Notes on Learning R

While I continue to focus on developing my ability to code in general by working with Python, R, the computing language, makes a lot of statistical analysis much simpler, as Jonathan Goodwin once pointed out to me. I don’t have time right now to delve too deeply into R, but I do want to begin to collect things that might be useful. This post is a bit of a laundry list, but I am also on planning on using a tag for R, [R-lang][] going forward.

* [DataCamp][] currently offers a great deal of introductory R modules for free. (Thank you, DataCamp.) Like Codecademy, and I’m sure there are others, it offers a very sleek online interface, where lessons and assignments are provided in a lefthand pane, and a place to write code and a console are stacked on the right so that you can write your code as if you were writing a script and then running that script at the command line. DataCamp enhances this particular model with some nice videos here and there — I haven’t worked enough yet to know what the balance is.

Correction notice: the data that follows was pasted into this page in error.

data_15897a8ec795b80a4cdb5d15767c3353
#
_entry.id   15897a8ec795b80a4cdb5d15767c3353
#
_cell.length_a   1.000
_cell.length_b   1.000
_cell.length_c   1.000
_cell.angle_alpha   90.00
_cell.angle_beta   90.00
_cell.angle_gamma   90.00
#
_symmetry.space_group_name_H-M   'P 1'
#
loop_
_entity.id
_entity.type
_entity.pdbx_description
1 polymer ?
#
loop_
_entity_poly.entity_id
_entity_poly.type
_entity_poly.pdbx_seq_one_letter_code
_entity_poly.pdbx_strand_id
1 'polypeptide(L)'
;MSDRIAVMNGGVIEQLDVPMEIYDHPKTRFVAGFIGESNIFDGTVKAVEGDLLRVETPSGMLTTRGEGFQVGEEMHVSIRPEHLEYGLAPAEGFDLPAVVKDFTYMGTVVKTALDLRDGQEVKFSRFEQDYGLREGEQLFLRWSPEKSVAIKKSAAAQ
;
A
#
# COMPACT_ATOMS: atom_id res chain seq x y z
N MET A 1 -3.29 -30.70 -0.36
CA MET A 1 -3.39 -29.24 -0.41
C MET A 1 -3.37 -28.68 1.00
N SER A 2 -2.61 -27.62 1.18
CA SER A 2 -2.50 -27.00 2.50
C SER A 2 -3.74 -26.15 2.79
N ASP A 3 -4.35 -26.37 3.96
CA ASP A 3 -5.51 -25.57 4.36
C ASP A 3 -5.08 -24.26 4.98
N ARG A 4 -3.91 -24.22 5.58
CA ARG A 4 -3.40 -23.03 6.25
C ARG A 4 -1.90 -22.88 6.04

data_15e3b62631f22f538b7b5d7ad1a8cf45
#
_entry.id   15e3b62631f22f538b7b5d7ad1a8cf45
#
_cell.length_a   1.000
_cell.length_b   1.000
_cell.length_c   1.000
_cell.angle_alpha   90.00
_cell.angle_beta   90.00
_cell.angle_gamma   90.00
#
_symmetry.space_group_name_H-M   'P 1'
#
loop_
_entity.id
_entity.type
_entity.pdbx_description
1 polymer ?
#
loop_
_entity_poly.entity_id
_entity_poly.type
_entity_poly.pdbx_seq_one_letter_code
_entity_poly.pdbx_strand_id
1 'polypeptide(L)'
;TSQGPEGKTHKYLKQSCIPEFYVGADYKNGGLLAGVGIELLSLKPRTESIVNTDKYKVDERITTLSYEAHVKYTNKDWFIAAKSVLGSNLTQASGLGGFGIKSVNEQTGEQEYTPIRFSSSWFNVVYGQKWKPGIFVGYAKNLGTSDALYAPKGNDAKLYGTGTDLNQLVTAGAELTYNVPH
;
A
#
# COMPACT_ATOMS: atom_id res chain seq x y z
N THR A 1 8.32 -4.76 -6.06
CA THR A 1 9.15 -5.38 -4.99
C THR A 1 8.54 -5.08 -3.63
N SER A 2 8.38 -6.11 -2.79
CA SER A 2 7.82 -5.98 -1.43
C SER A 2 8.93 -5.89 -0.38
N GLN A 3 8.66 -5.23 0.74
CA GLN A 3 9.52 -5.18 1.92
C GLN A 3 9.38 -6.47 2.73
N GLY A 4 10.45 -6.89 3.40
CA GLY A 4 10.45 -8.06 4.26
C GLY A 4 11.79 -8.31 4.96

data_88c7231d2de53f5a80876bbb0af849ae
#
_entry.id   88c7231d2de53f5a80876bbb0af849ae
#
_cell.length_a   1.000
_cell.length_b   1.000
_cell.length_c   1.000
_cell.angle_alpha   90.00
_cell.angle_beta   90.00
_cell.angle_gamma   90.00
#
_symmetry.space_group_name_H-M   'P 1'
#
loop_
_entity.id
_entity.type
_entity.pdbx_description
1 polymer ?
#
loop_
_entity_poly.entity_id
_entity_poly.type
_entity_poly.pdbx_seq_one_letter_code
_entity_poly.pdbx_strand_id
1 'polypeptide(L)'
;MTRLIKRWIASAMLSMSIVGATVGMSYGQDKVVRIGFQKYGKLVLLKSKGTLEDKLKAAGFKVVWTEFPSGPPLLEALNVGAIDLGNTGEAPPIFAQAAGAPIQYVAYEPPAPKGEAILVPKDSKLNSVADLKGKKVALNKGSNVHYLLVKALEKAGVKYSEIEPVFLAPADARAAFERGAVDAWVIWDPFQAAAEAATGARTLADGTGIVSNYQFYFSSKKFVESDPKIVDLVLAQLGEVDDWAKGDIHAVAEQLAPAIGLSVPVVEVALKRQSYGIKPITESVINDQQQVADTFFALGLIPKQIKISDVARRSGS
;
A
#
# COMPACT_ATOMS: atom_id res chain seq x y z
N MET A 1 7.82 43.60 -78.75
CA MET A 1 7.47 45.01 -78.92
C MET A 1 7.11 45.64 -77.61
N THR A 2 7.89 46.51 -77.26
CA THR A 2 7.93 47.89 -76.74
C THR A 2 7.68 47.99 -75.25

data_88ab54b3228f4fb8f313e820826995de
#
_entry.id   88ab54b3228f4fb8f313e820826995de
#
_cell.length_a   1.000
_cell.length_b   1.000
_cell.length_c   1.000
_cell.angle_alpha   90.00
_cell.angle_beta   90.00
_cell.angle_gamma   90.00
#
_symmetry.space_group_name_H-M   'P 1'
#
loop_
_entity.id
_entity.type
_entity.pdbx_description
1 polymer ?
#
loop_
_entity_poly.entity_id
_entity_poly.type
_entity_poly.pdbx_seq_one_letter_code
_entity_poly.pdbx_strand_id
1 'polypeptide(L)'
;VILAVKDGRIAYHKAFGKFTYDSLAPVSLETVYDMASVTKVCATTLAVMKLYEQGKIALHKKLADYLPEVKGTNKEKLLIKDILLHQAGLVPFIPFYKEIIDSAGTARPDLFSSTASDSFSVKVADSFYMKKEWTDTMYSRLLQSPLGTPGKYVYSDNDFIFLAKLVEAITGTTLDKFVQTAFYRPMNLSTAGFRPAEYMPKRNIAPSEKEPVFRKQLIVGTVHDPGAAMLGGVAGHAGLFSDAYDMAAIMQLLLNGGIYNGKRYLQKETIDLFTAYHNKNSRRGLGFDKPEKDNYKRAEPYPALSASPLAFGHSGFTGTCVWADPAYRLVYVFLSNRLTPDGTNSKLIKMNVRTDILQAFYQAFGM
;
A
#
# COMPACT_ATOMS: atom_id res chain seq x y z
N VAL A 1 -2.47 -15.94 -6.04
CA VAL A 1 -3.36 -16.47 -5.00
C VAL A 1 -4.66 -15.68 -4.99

* [Revolutions][] is a blog dedicated to news and information of interest to members of the R community.

See also: [Notes on Machine Learning][]. (It’s hard to know where one arena ends and another begins, but given that R and Python are languages with which many individuals and organizations implement forms of machine learning, it seemed wise, at this stage in my own education, to have a separate category for machine learning, respecting, as it were, the one level [at least?] of abstraction.)

[Notes on Machine Learning]:

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